9/1/05

Phone calls from God

If you've never gotten a phone call from God, the call sounds something like this:

"Hello JC, this is so and so... you've been on my mind for weeks and so I thought I'd give you a call to say..."

"That is so wierd." I say, "I have been thinking about you too."

So and so is someone I used to see as a client more than a dozen years ago. And I had been thinking about him a few weeks before his call. During our conversation I told him I was as glad to get his call as if I'd gotten a call from God Himself. He seemed taken aback - like I was not really serious. But I really felt that way.

The connection between so and so's phone call and my sense of God's presence in my life is not as easy to describe as it is to experience. There was an immediacy between us that trancended time - as though the paths our lives have taken since our regular meetings were not divergent but side-by-side and parallel. I wonder if had only looked sideways now again if I would not have seen him standing next to me each time.

We spent the better part of two hours talking, catching up, laughing, and recalling conversations that had been meaningful to us both. When I hung up I felt as though I had been in fellowship - not because we talked about God, faith, or Christian practice, but because we bore witness to each other's lives and honored a shared history that caused each of us to wonder about the other - if only from time to time.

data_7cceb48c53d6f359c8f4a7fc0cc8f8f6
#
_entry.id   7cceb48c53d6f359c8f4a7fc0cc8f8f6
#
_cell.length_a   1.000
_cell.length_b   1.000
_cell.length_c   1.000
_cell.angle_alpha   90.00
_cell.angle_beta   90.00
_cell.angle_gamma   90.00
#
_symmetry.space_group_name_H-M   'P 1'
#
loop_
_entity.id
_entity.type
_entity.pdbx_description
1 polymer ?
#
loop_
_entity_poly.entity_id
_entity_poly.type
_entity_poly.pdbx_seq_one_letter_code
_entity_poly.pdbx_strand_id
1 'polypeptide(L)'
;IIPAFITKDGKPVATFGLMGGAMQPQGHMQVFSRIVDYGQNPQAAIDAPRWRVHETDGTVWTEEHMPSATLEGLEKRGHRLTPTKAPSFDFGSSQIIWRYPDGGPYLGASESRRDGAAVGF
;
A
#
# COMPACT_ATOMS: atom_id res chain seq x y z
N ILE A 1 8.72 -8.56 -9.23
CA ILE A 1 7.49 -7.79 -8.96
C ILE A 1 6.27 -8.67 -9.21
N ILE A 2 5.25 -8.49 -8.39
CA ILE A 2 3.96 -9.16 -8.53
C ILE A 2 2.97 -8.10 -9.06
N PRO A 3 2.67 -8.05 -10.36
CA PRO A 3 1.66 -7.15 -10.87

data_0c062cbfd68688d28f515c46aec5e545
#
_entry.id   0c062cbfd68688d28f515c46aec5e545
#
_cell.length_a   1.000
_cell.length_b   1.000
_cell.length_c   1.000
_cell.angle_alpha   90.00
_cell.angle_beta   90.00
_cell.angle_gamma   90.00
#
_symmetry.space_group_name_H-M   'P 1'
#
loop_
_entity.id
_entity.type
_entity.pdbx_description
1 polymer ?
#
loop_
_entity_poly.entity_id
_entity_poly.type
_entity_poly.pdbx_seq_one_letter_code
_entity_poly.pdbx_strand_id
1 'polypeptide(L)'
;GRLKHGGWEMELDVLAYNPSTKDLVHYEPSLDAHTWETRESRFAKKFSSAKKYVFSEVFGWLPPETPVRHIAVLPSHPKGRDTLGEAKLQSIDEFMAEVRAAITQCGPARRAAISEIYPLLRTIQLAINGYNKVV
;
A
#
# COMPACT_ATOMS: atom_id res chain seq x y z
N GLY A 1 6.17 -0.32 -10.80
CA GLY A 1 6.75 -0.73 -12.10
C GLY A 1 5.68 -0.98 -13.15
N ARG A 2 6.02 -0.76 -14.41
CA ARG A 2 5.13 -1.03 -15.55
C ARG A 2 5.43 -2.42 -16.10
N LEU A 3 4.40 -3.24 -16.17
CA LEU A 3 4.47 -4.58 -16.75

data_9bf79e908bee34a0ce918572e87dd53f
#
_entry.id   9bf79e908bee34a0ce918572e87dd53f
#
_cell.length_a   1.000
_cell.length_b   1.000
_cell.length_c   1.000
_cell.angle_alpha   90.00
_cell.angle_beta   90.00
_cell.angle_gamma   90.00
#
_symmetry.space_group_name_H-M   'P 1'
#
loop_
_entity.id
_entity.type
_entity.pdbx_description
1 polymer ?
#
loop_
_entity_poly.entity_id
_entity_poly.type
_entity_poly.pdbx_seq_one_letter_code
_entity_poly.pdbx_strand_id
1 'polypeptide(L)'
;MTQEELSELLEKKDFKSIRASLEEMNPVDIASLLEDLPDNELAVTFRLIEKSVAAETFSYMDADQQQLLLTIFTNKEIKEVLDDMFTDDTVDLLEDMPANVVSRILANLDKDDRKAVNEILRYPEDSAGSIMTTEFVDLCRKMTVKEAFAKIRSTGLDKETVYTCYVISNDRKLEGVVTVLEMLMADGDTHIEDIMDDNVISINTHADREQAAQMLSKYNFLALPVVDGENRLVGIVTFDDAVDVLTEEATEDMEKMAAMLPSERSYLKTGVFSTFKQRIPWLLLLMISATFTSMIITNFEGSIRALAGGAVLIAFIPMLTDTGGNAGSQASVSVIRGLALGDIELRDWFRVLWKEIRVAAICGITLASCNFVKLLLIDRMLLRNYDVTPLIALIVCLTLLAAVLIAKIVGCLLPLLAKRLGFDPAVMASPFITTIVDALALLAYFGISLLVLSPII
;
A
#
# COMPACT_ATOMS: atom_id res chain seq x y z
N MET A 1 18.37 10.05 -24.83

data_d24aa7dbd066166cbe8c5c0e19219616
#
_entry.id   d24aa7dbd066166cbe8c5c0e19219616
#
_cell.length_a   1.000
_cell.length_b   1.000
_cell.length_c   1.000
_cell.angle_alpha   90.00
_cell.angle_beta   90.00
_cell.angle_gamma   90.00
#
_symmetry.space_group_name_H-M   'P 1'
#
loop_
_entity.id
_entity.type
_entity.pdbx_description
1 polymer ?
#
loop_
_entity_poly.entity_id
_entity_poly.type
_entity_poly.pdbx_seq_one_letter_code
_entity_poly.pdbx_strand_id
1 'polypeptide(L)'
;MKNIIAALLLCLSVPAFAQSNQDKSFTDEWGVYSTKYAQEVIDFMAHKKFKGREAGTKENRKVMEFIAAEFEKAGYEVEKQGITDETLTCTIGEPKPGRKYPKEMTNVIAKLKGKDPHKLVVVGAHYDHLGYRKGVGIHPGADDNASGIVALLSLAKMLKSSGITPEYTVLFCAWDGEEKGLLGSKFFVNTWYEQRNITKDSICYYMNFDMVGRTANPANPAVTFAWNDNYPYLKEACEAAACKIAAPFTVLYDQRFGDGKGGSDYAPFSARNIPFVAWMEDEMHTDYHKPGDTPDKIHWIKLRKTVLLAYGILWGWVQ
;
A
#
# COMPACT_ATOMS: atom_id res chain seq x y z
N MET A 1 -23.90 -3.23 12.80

Time and space contribute to the way our bodies experience and define distance. But the brain part of our being - and wherever it is that our spiritual selves reside - know no such definition because they aren't bound by time and space. When my body is incapable of traveling (without mechanical assistance) much more than a few miles in any given hour, the brain and spiritual part of me can travel seeming light years at the sound of a familiar voice or the recognition of a familiar image or smell.

Much has already passed under the bridge of my life. In time and space terms, I'm at the mid-point of a little past. But with phone calls from God, a sense of what is timeless fills me so that I am no longer on the bridge looking at my life as it rushes downstream, leaving me with a sense of having aged. Is this what it feels like to be immortal or eternal? I wonder. What I do know is that I am thrilled that so and so called because I looked sideways and saw God.

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